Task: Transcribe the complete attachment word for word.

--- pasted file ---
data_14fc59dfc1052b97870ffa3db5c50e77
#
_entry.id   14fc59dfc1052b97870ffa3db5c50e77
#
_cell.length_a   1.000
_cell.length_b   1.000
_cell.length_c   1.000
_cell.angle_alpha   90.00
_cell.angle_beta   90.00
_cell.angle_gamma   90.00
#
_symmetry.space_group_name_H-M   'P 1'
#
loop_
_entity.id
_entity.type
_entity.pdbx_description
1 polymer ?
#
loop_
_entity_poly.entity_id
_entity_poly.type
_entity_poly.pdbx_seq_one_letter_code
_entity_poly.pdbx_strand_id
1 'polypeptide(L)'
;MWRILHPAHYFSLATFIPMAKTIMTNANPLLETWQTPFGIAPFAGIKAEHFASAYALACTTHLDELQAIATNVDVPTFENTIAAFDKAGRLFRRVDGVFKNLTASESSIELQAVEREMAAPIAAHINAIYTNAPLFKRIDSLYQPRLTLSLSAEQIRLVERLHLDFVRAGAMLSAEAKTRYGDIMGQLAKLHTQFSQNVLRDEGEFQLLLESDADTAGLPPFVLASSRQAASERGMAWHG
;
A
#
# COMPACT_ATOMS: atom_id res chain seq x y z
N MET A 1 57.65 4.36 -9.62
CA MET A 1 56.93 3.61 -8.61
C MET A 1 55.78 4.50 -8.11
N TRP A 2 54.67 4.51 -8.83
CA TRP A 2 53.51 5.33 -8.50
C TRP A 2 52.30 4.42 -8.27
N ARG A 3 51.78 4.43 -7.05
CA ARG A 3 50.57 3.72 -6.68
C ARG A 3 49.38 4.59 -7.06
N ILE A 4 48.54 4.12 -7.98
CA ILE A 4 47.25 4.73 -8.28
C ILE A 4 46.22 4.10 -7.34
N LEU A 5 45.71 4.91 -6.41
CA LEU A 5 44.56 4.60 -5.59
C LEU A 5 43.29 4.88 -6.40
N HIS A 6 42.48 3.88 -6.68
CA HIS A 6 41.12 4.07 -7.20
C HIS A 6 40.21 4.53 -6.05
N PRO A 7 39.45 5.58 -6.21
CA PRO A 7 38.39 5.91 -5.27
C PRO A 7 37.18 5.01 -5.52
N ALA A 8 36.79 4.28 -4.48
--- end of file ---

data_14fc59dfc1052b97870ffa3db5c50e77
#
_entry.id   14fc59dfc1052b97870ffa3db5c50e77
#
_cell.length_a   1.000
_cell.length_b   1.000
_cell.length_c   1.000
_cell.angle_alpha   90.00
_cell.angle_beta   90.00
_cell.angle_gamma   90.00
#
_symmetry.space_group_name_H-M   'P 1'
#
loop_
_entity.id
_entity.type
_entity.pdbx_description
1 polymer ?
#
loop_
_entity_poly.entity_id
_entity_poly.type
_entity_poly.pdbx_seq_one_letter_code
_entity_poly.pdbx_strand_id
1 'polypeptide(L)'
;MWRILHPAHYFSLATFIPMAKTIMTNANPLLETWQTPFGIAPFAGIKAEHFASAYALACTTHLDELQAIATNVDVPTFENTIAAFDKAGRLFRRVDGVFKNLTASESSIELQAVEREMAAPIAAHINAIYTNAPLFKRIDSLYQPRLTLSLSAEQIRLVERLHLDFVRAGAMLSAEAKTRYGDIMGQLAKLHTQFSQNVLRDEGEFQLLLESDADTAGLPPFVLASSRQAASERGMAWHG
;
A
#
# COMPACT_ATOMS: atom_id res chain seq x y z
N MET A 1 57.65 4.36 -9.62
CA MET A 1 56.93 3.61 -8.61
C MET A 1 55.78 4.50 -8.11
N TRP A 2 54.67 4.51 -8.83
CA TRP A 2 53.51 5.33 -8.50
C TRP A 2 52.30 4.42 -8.27
N ARG A 3 51.78 4.43 -7.05
CA ARG A 3 50.57 3.72 -6.68
C ARG A 3 49.38 4.59 -7.06
N ILE A 4 48.54 4.12 -7.98
CA ILE A 4 47.25 4.73 -8.28
C ILE A 4 46.22 4.10 -7.34
N LEU A 5 45.71 4.91 -6.41
CA LEU A 5 44.56 4.60 -5.59
C LEU A 5 43.29 4.88 -6.40
N HIS A 6 42.48 3.88 -6.68
CA HIS A 6 41.12 4.07 -7.20
C HIS A 6 40.21 4.53 -6.05
N PRO A 7 39.45 5.58 -6.21
CA PRO A 7 38.39 5.91 -5.27
C PRO A 7 37.18 5.01 -5.52
N ALA A 8 36.79 4.28 -4.48